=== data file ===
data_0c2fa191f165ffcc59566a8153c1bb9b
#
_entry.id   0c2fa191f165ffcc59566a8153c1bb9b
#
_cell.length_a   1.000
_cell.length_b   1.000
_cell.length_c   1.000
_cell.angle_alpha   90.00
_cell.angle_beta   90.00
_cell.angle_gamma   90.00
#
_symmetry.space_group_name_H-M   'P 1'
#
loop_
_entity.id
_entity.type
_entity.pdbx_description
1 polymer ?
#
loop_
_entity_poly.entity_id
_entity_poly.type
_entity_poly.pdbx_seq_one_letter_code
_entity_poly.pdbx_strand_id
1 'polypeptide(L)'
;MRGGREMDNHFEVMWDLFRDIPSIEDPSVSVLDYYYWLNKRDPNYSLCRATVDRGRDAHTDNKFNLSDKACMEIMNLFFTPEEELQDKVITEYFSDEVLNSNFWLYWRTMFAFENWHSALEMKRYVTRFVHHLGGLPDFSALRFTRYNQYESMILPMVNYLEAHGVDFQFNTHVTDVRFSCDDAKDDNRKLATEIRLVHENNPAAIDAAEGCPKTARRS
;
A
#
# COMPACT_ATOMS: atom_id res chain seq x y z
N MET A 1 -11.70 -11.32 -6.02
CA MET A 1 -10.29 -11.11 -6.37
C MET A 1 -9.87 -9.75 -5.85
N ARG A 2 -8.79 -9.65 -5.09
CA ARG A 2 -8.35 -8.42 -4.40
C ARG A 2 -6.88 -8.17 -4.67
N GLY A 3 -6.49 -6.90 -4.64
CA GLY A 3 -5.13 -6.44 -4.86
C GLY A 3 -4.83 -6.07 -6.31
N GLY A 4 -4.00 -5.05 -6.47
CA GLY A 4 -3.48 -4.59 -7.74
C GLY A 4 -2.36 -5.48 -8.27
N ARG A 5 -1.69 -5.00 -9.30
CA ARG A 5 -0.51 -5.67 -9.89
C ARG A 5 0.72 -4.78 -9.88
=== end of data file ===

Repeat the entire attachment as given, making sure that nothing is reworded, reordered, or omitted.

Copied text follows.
data_0c2fa191f165ffcc59566a8153c1bb9b
#
_entry.id   0c2fa191f165ffcc59566a8153c1bb9b
#
_cell.length_a   1.000
_cell.length_b   1.000
_cell.length_c   1.000
_cell.angle_alpha   90.00
_cell.angle_beta   90.00
_cell.angle_gamma   90.00
#
_symmetry.space_group_name_H-M   'P 1'
#
loop_
_entity.id
_entity.type
_entity.pdbx_description
1 polymer ?
#
loop_
_entity_poly.entity_id
_entity_poly.type
_entity_poly.pdbx_seq_one_letter_code
_entity_poly.pdbx_strand_id
1 'polypeptide(L)'
;MRGGREMDNHFEVMWDLFRDIPSIEDPSVSVLDYYYWLNKRDPNYSLCRATVDRGRDAHTDNKFNLSDKACMEIMNLFFTPEEELQDKVITEYFSDEVLNSNFWLYWRTMFAFENWHSALEMKRYVTRFVHHLGGLPDFSALRFTRYNQYESMILPMVNYLEAHGVDFQFNTHVTDVRFSCDDAKDDNRKLATEIRLVHENNPAAIDAAEGCPKTARRS
;
A
#
# COMPACT_ATOMS: atom_id res chain seq x y z
N MET A 1 -11.70 -11.32 -6.02
CA MET A 1 -10.29 -11.11 -6.37
C MET A 1 -9.87 -9.75 -5.85
N ARG A 2 -8.79 -9.65 -5.09
CA ARG A 2 -8.35 -8.42 -4.40
C ARG A 2 -6.88 -8.17 -4.67
N GLY A 3 -6.49 -6.90 -4.64
CA GLY A 3 -5.13 -6.44 -4.86
C GLY A 3 -4.83 -6.07 -6.31
N GLY A 4 -4.00 -5.05 -6.47
CA GLY A 4 -3.48 -4.59 -7.74
C GLY A 4 -2.36 -5.48 -8.27
N ARG A 5 -1.69 -5.00 -9.30
CA ARG A 5 -0.51 -5.67 -9.89
C ARG A 5 0.72 -4.78 -9.88